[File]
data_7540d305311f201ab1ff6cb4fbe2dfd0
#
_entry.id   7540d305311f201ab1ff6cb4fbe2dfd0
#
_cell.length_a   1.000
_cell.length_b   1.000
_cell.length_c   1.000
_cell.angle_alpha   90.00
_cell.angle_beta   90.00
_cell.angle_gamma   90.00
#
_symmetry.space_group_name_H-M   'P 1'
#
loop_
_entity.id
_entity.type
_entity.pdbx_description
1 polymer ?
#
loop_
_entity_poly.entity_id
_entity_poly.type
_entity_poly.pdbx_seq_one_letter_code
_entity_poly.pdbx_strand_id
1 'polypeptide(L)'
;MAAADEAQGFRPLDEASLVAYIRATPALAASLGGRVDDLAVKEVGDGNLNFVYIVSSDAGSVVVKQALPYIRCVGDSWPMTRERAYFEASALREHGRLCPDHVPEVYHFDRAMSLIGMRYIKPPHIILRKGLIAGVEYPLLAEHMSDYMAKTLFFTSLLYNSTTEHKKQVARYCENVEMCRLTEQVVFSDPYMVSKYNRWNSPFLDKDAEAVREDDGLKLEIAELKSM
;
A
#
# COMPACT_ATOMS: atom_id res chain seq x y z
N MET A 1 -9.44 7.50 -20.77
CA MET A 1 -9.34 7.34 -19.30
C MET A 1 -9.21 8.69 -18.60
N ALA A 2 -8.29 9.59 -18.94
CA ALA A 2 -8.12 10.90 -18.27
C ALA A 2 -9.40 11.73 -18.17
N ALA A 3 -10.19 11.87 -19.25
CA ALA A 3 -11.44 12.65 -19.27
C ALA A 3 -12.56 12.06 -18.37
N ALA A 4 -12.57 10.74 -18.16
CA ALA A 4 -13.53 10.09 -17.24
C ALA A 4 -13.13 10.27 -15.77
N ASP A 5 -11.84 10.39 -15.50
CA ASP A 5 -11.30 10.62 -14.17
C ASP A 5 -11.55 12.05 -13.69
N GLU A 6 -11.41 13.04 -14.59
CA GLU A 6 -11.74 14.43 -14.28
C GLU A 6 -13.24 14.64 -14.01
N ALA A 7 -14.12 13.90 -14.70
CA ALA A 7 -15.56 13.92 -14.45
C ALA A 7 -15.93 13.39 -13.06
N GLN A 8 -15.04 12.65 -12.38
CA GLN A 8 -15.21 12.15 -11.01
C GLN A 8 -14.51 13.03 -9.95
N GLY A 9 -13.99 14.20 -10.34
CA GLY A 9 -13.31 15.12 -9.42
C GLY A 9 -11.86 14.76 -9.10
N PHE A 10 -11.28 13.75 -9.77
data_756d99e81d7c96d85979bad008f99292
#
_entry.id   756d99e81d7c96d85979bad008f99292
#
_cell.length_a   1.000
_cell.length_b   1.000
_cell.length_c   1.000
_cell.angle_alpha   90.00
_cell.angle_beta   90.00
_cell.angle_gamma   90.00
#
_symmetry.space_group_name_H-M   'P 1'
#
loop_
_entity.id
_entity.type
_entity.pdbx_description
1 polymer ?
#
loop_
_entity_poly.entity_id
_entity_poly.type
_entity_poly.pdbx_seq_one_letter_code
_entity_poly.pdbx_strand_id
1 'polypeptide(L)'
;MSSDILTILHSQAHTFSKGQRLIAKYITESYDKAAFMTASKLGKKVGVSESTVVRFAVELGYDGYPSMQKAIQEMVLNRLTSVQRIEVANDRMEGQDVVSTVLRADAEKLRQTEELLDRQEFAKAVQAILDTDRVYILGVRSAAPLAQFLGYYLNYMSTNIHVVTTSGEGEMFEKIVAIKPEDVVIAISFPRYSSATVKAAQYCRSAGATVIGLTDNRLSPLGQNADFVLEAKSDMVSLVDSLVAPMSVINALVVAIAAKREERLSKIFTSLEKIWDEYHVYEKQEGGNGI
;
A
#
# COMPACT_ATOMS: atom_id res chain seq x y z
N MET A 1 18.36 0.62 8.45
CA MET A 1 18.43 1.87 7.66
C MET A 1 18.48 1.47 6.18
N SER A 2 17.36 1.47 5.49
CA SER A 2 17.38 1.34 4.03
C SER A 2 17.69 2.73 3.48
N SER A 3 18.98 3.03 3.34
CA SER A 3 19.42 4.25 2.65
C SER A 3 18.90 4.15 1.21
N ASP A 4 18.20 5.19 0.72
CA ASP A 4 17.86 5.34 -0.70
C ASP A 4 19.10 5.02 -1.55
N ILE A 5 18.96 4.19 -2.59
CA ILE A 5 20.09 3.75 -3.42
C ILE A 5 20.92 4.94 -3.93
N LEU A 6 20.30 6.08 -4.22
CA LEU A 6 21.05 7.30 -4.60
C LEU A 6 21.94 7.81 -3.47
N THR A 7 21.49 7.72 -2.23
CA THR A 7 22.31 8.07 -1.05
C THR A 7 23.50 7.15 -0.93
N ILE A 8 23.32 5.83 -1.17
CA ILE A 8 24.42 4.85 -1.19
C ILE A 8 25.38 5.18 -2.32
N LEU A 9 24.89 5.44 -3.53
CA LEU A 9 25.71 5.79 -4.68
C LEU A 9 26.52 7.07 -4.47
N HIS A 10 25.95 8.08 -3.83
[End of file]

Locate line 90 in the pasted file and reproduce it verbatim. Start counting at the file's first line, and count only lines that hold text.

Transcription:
CA MET A 1 18.43 1.87 7.66